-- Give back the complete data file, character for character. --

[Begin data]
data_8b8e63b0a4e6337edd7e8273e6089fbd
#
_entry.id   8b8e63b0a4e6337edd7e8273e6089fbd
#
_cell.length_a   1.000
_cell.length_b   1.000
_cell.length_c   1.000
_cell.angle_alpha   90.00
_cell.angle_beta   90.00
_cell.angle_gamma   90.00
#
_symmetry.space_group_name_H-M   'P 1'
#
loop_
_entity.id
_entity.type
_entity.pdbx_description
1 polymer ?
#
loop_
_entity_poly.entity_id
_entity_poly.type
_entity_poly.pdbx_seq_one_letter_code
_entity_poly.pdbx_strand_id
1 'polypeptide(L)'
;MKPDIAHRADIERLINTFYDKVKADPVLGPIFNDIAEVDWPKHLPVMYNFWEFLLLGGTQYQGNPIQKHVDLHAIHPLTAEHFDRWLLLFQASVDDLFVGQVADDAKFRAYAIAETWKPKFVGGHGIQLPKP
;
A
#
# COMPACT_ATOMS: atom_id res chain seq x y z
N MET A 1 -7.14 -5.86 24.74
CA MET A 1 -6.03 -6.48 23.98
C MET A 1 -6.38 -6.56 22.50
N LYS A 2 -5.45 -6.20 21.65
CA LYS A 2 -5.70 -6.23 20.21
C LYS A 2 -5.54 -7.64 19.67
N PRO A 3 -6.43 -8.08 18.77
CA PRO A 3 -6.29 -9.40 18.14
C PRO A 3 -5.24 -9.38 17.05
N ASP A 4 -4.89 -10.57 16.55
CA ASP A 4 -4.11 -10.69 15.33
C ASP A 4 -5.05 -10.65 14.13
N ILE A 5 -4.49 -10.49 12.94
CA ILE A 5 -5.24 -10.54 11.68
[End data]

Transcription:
data_8b8e63b0a4e6337edd7e8273e6089fbd
#
_entry.id   8b8e63b0a4e6337edd7e8273e6089fbd
#
_cell.length_a   1.000
_cell.length_b   1.000
_cell.length_c   1.000
_cell.angle_alpha   90.00
_cell.angle_beta   90.00
_cell.angle_gamma   90.00
#
_symmetry.space_group_name_H-M   'P 1'
#
loop_
_entity.id
_entity.type
_entity.pdbx_description
1 polymer ?
#
loop_
_entity_poly.entity_id
_entity_poly.type
_entity_poly.pdbx_seq_one_letter_code
_entity_poly.pdbx_strand_id
1 'polypeptide(L)'
;MKPDIAHRADIERLINTFYDKVKADPVLGPIFNDIAEVDWPKHLPVMYNFWEFLLLGGTQYQGNPIQKHVDLHAIHPLTAEHFDRWLLLFQASVDDLFVGQVADDAKFRAYAIAETWKPKFVGGHGIQLPKP
;
A
#
# COMPACT_ATOMS: atom_id res chain seq x y z
N MET A 1 -7.14 -5.86 24.74
CA MET A 1 -6.03 -6.48 23.98
C MET A 1 -6.38 -6.56 22.50
N LYS A 2 -5.45 -6.20 21.65
CA LYS A 2 -5.70 -6.23 20.21
C LYS A 2 -5.54 -7.64 19.67
N PRO A 3 -6.43 -8.08 18.77
CA PRO A 3 -6.29 -9.40 18.14
C PRO A 3 -5.24 -9.38 17.05
N ASP A 4 -4.89 -10.57 16.55
CA ASP A 4 -4.11 -10.69 15.33
C ASP A 4 -5.05 -10.65 14.13
N ILE A 5 -4.49 -10.49 12.94
CA ILE A 5 -5.24 -10.54 11.68